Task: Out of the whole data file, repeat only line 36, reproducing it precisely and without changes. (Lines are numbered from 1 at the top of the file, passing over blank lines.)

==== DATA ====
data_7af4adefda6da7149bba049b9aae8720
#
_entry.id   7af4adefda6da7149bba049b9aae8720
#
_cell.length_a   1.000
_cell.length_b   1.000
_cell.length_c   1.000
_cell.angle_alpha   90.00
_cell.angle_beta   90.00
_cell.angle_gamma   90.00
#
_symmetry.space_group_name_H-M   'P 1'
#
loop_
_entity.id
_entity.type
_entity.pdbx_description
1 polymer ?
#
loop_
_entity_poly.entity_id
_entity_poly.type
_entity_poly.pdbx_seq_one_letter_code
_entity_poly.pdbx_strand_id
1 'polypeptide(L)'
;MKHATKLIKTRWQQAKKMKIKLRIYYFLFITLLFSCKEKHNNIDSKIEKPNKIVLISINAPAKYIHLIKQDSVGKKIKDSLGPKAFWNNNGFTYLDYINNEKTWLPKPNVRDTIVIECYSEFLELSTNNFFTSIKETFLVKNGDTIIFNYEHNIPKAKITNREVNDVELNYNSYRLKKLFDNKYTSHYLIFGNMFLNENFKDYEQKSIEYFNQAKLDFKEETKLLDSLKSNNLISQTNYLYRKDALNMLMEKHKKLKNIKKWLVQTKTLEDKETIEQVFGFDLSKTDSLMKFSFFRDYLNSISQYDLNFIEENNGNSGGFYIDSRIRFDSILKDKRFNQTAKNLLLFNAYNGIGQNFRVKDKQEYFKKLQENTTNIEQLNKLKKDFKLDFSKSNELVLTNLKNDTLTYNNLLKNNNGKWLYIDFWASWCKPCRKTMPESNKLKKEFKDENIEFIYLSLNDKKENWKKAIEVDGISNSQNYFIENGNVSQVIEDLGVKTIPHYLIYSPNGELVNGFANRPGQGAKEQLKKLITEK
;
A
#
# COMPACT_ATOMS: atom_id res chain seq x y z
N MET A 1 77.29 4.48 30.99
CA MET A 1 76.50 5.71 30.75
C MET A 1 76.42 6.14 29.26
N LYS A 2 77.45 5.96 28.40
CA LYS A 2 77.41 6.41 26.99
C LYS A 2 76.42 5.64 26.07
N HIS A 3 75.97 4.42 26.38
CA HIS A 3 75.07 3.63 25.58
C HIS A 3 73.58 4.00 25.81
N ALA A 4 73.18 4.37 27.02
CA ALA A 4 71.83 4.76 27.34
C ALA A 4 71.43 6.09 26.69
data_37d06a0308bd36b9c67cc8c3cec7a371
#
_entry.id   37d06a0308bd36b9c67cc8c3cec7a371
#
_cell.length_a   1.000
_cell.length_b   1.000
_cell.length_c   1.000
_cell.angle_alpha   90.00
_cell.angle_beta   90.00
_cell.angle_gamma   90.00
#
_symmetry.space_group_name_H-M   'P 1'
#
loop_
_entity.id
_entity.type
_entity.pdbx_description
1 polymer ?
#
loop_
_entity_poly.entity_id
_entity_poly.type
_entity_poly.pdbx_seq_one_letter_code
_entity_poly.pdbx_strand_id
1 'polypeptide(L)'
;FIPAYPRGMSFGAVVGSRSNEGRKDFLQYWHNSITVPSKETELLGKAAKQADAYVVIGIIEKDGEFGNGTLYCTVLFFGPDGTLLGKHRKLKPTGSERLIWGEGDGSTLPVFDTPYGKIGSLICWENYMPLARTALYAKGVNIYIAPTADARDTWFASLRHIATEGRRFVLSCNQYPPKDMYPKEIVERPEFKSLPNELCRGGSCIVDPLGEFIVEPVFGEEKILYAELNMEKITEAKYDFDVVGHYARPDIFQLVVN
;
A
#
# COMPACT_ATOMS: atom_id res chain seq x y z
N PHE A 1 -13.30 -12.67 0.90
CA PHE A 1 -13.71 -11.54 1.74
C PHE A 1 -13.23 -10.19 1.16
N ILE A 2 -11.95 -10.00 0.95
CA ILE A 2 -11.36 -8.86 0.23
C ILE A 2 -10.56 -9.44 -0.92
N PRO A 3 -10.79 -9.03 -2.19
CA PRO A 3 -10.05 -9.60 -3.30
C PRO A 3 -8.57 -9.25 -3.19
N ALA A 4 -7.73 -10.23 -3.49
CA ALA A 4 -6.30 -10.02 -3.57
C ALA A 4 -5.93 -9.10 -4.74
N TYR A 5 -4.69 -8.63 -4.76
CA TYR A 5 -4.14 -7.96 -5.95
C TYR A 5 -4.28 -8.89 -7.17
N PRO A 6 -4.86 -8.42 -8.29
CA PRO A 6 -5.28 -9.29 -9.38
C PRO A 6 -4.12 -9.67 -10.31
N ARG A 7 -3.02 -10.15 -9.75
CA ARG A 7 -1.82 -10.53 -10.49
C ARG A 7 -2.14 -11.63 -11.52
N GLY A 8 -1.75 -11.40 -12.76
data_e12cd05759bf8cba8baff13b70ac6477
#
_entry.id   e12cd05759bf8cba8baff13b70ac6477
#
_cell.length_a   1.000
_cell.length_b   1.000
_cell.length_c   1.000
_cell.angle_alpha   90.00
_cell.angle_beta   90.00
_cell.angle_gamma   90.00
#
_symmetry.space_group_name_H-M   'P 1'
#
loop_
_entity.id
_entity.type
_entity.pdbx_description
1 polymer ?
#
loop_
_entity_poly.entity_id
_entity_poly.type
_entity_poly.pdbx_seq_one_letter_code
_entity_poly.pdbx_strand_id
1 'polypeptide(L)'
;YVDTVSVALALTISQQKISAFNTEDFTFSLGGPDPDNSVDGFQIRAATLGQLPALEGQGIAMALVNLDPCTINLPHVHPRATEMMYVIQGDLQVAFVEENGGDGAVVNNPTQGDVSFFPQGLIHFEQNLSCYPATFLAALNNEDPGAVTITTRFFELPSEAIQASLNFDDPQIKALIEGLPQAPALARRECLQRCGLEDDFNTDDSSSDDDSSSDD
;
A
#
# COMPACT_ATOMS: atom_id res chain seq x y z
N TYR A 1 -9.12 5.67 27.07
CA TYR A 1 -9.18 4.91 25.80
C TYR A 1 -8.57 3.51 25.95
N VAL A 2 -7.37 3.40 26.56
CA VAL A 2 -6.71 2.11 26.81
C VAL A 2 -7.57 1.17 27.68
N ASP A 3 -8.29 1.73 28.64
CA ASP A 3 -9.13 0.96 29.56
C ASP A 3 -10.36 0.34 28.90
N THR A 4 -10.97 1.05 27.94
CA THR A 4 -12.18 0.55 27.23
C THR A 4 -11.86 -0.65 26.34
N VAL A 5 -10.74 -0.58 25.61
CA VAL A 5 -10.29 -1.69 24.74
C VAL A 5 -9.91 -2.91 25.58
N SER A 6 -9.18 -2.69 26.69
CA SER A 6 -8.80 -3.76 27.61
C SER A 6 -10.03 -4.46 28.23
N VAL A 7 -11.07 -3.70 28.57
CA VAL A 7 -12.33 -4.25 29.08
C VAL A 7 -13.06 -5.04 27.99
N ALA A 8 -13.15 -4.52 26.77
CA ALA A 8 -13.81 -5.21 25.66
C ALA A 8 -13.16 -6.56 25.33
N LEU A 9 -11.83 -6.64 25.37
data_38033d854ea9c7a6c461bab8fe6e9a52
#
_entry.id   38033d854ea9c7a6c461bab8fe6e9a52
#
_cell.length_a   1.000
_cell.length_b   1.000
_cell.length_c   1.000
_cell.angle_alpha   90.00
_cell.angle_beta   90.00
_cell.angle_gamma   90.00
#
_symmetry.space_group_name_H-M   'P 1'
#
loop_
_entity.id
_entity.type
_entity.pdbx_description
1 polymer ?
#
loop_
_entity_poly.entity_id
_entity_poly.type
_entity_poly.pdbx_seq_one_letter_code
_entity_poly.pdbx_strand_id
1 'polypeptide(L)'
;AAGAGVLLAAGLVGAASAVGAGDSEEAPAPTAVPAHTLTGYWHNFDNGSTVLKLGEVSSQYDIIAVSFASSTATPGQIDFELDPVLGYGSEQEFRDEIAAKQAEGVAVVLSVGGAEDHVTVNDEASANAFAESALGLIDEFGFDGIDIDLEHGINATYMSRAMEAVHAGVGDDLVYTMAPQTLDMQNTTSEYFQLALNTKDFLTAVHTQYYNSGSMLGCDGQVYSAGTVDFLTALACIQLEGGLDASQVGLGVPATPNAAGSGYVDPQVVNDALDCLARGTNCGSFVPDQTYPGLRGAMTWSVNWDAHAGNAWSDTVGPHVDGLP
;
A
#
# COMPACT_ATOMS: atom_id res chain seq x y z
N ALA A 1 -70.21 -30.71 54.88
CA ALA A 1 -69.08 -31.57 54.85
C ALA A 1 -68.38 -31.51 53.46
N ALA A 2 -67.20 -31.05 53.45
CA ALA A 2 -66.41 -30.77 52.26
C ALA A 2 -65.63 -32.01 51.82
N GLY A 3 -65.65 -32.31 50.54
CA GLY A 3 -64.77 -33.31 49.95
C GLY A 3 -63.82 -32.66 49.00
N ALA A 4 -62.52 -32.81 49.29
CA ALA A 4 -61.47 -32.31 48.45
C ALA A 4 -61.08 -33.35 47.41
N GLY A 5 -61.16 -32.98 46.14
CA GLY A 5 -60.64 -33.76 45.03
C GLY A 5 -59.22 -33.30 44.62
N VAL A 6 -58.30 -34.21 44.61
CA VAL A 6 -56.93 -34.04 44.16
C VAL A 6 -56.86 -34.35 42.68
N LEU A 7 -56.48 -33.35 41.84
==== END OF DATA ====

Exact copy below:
C LYS A 2 76.42 5.64 26.07